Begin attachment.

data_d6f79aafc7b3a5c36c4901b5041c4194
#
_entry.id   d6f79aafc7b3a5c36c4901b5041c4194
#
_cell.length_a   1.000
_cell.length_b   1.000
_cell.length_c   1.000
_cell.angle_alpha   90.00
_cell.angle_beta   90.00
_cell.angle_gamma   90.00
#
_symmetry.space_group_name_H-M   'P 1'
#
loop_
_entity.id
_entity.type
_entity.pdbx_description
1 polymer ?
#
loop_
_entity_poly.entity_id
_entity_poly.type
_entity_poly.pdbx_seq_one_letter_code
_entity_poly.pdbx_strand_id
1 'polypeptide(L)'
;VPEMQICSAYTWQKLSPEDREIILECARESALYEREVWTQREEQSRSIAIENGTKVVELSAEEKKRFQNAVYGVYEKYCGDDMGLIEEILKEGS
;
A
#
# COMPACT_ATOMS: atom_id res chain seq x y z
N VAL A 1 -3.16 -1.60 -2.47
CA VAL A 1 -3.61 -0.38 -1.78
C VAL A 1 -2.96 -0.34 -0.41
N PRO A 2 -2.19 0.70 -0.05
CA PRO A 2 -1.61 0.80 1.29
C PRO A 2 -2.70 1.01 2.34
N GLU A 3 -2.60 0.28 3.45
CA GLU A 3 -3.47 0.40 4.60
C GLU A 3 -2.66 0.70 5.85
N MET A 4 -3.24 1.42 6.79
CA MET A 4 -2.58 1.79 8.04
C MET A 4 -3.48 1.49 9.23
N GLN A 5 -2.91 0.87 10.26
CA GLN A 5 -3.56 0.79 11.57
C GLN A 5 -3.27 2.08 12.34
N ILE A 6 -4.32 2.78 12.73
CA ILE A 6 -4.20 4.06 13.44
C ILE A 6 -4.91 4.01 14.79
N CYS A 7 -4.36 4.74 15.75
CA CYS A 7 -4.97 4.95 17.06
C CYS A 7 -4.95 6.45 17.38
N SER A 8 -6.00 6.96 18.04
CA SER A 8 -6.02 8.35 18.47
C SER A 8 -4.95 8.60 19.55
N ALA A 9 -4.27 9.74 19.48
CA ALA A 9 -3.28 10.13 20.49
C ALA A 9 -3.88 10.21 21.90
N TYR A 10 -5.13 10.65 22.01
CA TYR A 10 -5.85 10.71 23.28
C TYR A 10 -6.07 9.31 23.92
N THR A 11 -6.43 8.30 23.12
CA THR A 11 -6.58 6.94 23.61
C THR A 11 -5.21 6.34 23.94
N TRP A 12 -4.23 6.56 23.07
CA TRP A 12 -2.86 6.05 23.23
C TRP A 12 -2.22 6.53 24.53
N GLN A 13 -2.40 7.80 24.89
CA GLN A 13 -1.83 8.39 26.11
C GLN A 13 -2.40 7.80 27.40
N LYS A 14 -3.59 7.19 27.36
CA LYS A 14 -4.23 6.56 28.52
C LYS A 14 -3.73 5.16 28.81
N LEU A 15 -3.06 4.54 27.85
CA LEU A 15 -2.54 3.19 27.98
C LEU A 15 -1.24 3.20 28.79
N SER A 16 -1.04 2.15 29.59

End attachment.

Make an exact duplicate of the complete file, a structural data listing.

data_d6f79aafc7b3a5c36c4901b5041c4194
#
_entry.id   d6f79aafc7b3a5c36c4901b5041c4194
#
_cell.length_a   1.000
_cell.length_b   1.000
_cell.length_c   1.000
_cell.angle_alpha   90.00
_cell.angle_beta   90.00
_cell.angle_gamma   90.00
#
_symmetry.space_group_name_H-M   'P 1'
#
loop_
_entity.id
_entity.type
_entity.pdbx_description
1 polymer ?
#
loop_
_entity_poly.entity_id
_entity_poly.type
_entity_poly.pdbx_seq_one_letter_code
_entity_poly.pdbx_strand_id
1 'polypeptide(L)'
;VPEMQICSAYTWQKLSPEDREIILECARESALYEREVWTQREEQSRSIAIENGTKVVELSAEEKKRFQNAVYGVYEKYCGDDMGLIEEILKEGS
;
A
#
# COMPACT_ATOMS: atom_id res chain seq x y z
N VAL A 1 -3.16 -1.60 -2.47
CA VAL A 1 -3.61 -0.38 -1.78
C VAL A 1 -2.96 -0.34 -0.41
N PRO A 2 -2.19 0.70 -0.05
CA PRO A 2 -1.61 0.80 1.29
C PRO A 2 -2.70 1.01 2.34
N GLU A 3 -2.60 0.28 3.45
CA GLU A 3 -3.47 0.40 4.60
C GLU A 3 -2.66 0.70 5.85
N MET A 4 -3.24 1.42 6.79
CA MET A 4 -2.58 1.79 8.04
C MET A 4 -3.48 1.49 9.23
N GLN A 5 -2.91 0.87 10.26
CA GLN A 5 -3.56 0.79 11.57
C GLN A 5 -3.27 2.08 12.34
N ILE A 6 -4.32 2.78 12.73
CA ILE A 6 -4.20 4.06 13.44
C ILE A 6 -4.91 4.01 14.79
N CYS A 7 -4.36 4.74 15.75
CA CYS A 7 -4.97 4.95 17.06
C CYS A 7 -4.95 6.45 17.38
N SER A 8 -6.00 6.96 18.04
CA SER A 8 -6.02 8.35 18.47
C SER A 8 -4.95 8.60 19.55
N ALA A 9 -4.27 9.74 19.48
CA ALA A 9 -3.28 10.13 20.49
C ALA A 9 -3.88 10.21 21.90
N TYR A 10 -5.13 10.65 22.01
CA TYR A 10 -5.85 10.71 23.28
C TYR A 10 -6.07 9.31 23.92
N THR A 11 -6.43 8.30 23.12
CA THR A 11 -6.58 6.94 23.61
C THR A 11 -5.21 6.34 23.94
N TRP A 12 -4.23 6.56 23.07
CA TRP A 12 -2.86 6.05 23.23
C TRP A 12 -2.22 6.53 24.53
N GLN A 13 -2.40 7.80 24.89
CA GLN A 13 -1.83 8.39 26.11
C GLN A 13 -2.40 7.80 27.40
N LYS A 14 -3.59 7.19 27.36
CA LYS A 14 -4.23 6.56 28.52
C LYS A 14 -3.73 5.16 28.81
N LEU A 15 -3.06 4.54 27.85
CA LEU A 15 -2.54 3.19 27.98
C LEU A 15 -1.24 3.20 28.79
N SER A 16 -1.04 2.15 29.59